Dr Shyane Siriwardena

Postdoctoral Fellow

Summary: Researcher working on 'Thinking Counterfactually' Leverhulme funded project.

Location: 3.07 Botany House


I am a Postdoctoral Research Fellow currently working with John Divers on his Leverhulme research project, Thinking Counterfactually.

My areas of specialisation are in causation, counterfactuals, and our concepts thereof. I am interested in the ways in which we reason (and speak) causally and counterfactually. Why do we reason in these ways? How is the first sort of reasoning related to the second? What are the rules that govern causal and counterfactual reasoning?

My most recent work concerned one particular theory of our causal discourse and reasoning: Huw Price's agency theory of causation.  Price (forthcoming) argues that the agency theory of Menzies and Price (1993)—a manipulationist theory of causation based on our ability to bring about events—is best understood as describing the rules for causal discourse in terms of effective strategies. Moreover, he argues that the theory provides an expressivist account of our discourse, exhaustively explaining the usage and function of our causal discourse without appealing to causes themselves. I argue that Price's project fails. I show that (1) his theory is descriptively inadequate, and (2) in making the theory descriptively adequate, it ceases to be expressivist. I conclude by arguing that there is a deep tension between manipulationism and expressivism about causation more broadly, and maintain that we are unlikely to find an account of causation that is both manipulationist and expressivist.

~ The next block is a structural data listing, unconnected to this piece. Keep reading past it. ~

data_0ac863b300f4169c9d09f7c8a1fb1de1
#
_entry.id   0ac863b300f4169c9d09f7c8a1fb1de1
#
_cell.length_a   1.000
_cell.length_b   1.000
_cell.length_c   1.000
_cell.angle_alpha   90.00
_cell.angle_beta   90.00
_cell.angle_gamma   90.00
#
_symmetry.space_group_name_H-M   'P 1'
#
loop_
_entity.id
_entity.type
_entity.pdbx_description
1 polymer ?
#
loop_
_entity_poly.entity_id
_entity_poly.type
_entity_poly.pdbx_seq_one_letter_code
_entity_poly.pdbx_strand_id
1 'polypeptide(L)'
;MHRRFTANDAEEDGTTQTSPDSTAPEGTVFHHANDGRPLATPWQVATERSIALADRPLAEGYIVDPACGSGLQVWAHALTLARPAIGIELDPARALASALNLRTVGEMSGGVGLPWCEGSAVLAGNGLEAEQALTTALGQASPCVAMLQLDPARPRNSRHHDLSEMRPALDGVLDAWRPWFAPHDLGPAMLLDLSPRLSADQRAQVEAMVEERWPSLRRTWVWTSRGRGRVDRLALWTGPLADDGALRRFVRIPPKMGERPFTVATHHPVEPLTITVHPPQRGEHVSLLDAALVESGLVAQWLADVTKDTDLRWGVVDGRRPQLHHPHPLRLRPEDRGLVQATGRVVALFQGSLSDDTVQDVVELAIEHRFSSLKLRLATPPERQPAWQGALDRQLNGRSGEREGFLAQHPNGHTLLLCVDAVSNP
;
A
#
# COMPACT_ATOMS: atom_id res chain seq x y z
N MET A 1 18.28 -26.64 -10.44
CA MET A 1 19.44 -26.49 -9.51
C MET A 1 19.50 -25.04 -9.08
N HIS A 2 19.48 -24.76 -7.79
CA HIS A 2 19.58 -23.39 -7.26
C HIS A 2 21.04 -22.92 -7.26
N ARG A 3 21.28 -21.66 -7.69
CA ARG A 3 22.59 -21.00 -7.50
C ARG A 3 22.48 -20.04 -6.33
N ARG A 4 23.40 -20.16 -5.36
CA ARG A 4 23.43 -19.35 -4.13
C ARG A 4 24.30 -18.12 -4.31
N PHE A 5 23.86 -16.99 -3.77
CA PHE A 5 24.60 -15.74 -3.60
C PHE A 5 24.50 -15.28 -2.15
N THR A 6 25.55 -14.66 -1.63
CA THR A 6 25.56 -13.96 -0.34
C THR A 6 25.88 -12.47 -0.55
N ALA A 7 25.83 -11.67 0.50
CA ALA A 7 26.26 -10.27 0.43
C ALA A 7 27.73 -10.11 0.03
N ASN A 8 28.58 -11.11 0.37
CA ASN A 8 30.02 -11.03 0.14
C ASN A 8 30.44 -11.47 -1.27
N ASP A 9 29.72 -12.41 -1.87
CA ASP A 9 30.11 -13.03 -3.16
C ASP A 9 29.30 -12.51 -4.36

My work on causation, and in particular on counterfactual theories such as Woodward’s (2003), has provided the foundation for my new project. In the project above, I argued that a subjective version of Woodward’s interventionism should adopt a suppositional semantics of counterfactuals (Edgington (2004, 2011)). In my next project, I will engage in an extended defence of the suppositional theory of counterfactuals by arguing that it can best explain our use of counterfactuals in reasoning and explanation.

Beyond matters philosophical, I have written briefly on my experience with mental illness in academia. These musings can be found here.

My personal website can be found here